In Maple Grove, nets, jars and a field full of glittering insects

As hikers emerged from the woods and sprawled out onto the dark, open field behind the Eastman Nature Center in Maple Grove, there were several long moments of palpable disappointment.

It was a little after 9 p.m. As they hiked through the woods, the sky had faded from dusk to dusk, leaving only a thin strip of light on the distant horizon. Hikers were confused. There they were at the climax of the journey, the part they had all been looking forward to, and the prairie grass, swaying in the deepening shadows, seemed lifeless.

Then, slowly, the field began to sparkle.

“They’re starting to come out!” someone shouted.

“There’s one right in front of you!” someone else said.

A point of light rose in the air here, another flashed there, then a few at a time, then a dozen more, their number gradually increasing until fireflies soared and swooped all around , as if the insects had been waiting for their guests to arrive. so they can get the party started.

And fireflies know how to party.

Charismatic insects are the focus of firefly hikes, held annually in Eastman since 2018, a summertime tradition that can provide treasured memories for those who experience it.

“I think the one word was magic,” said Pam Heilman of Bloomington. In addition to last month’s hike, she took a naturalist-guided hike several years ago in Hyland Lake Park Preserve in Bloomington, which, like Eastman, is part of the Three Rivers Park District. “I don’t think I’ve ever seen anything like this in the wild before.”

What happened to them?

Many people remember seeing lightning bolts as children and wonder why they’re not there anymore, said Eastman naturalist Miranda Jones, who started the evening with a presentation on fireflies. (Jones and two other experts talk about fireflies in episodes 54, 55, and 56 of a Three Rivers podcast called “The Wandering Naturalist,” and even more information can be found on this Three Rivers blog.)

If you grew up, say, in a developing suburb of Twin Cities where there were once lots of fireflies but aren’t there anymore, look around you and notice what else is missing. Did you, as a child, play in grassy fields or patches of forest? Are these areas still there or have they been replaced by streets and houses?

Pesticides and light pollution, which obscures their flashes, have also contributed to the decline in firefly numbers, Jones said. And from 1960 until the mid-1990s, the Sigma Chemical Co. harvested about 3 million wild fireflies each year for the chemicals that produce their light, paying collectors nationwide a penny per insect. This practice is now prohibited.

Fireflies are still at home in suburban areas, Jones said, as well as in clearings and the edges of streams. They like areas with water sources.

“They really like logs and moist ground,” Jones said.

Fireflies are beetles, whose soft bodies are protected by hard wing shells and flat shields above their heads. “They can actually stick their little heads out and look around,” she said.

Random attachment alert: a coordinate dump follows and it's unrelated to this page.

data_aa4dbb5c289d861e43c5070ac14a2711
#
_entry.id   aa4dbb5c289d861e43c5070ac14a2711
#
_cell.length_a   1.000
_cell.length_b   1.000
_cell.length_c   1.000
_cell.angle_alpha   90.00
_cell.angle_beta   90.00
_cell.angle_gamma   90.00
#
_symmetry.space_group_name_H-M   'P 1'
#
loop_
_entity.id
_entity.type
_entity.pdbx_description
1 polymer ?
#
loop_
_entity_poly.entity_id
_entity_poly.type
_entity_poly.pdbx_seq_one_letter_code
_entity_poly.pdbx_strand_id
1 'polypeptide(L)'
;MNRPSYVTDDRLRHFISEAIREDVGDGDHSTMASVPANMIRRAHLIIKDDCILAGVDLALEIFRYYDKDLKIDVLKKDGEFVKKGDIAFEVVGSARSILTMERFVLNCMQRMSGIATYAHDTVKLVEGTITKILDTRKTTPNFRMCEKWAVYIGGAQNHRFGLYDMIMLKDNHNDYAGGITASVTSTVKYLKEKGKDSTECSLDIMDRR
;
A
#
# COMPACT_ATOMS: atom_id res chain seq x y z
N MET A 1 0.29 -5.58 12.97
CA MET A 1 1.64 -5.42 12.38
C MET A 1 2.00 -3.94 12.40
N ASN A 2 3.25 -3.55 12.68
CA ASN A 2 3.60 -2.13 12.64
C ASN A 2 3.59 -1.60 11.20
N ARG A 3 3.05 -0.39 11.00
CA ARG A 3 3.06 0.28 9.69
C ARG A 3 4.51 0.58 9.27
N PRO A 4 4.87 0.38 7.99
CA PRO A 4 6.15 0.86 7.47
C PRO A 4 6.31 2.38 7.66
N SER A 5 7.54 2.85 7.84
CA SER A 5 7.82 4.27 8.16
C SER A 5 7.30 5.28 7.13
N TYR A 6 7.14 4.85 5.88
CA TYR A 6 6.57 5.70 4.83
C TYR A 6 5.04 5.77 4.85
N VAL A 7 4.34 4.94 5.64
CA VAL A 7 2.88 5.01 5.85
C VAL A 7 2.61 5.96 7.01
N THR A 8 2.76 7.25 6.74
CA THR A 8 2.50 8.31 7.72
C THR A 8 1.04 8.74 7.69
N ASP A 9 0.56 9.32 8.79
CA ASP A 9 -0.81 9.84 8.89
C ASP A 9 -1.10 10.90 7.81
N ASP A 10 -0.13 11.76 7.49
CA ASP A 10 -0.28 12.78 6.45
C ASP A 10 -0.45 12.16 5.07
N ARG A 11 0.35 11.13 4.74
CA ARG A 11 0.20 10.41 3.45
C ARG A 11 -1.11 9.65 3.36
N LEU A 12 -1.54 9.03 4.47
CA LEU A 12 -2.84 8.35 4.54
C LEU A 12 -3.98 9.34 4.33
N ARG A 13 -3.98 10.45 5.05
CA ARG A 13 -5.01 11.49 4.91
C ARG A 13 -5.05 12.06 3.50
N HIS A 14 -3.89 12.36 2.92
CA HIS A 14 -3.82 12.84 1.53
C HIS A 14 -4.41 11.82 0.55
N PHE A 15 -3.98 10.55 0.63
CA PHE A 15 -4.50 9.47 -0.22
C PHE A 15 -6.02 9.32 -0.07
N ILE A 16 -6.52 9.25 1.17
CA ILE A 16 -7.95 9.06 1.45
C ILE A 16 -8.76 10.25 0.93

There are 2,000 species of fireflies worldwide, 120 in the United States and 6 in Minnesota. They come in slightly different colors and flash their lights in different patterns. Their glow is used to attract mates and ward off predators.

Some are oxymoronally called “dark fireflies” – they attract mates using pheromones rather than lights. Others, in addition to multisyllabic scientific names, have fanciful nicknames such as “Black-Bordered Elf”, “Woodland Lucy”, and “Big Dipper”. There are femme fatales who attract males of other species… and devour them.

“Their lives are incredibly complex,” Jones said, describing the stages.

The lifespan of fireflies begins with a few weeks as eggs, so small – “Dippin’ Dot size”, she said – their glow cannot be detected with the naked eye.

Then, up to two years, they are larvae. “Very, very strange and mysterious creatures, almost like a cross between a centipede and an armadillo,” Jones said. The lights on their backs repel predators. For most species, this is the only stage where they eat heavily, feasting on their favorite foods – snails, earthworms and nectar – after injecting them with the toxin.

They spend a few weeks in pupa, or pupa, form as their bodies transform, then emerge as adults who focus on finding mates. Male fireflies “fly away,” Jones said, while “the female, if she finds someone attractive, sends a signal.” When a man sees the signal, he approaches her and, well, they get intimate.

Then, following the typical ruthless pattern of insect life cycles, they die. The males leave immediately. The females lay the eggs of the pair first.

flashy captives

After this initial bewilderment, the hike was a success. Participants had been given nets and jars to – temporarily – capture lightning bugs so they could be examined closely. There were enough bugs around that anyone trying hard enough would succeed.

Aria Warner, 8, of Falcon Heights, managed to catch seven fireflies (she caught an eighth with her hands in the grass, but gave it to a girl who spotted it first). She briefly considered keeping them as a lamp.

But before leaving the field, the participants opened their jars and freed their glittering captives. And the fireflies resumed their cruise through the great grassy wilderness center, each hoping to find a mate and experience a few delightful moments before their earthly journey was over.

Firefly rides will return next June to Eastman, Three Rivers spokesman Tom Knisely said. Also coming this year, among many other outdoor activities, a dragonfly festival will be held on July 16 in Eastman. All Three Rivers Nature Centers will host butterfly programs in late August and early September as monarchs begin their annual migration to Mexico.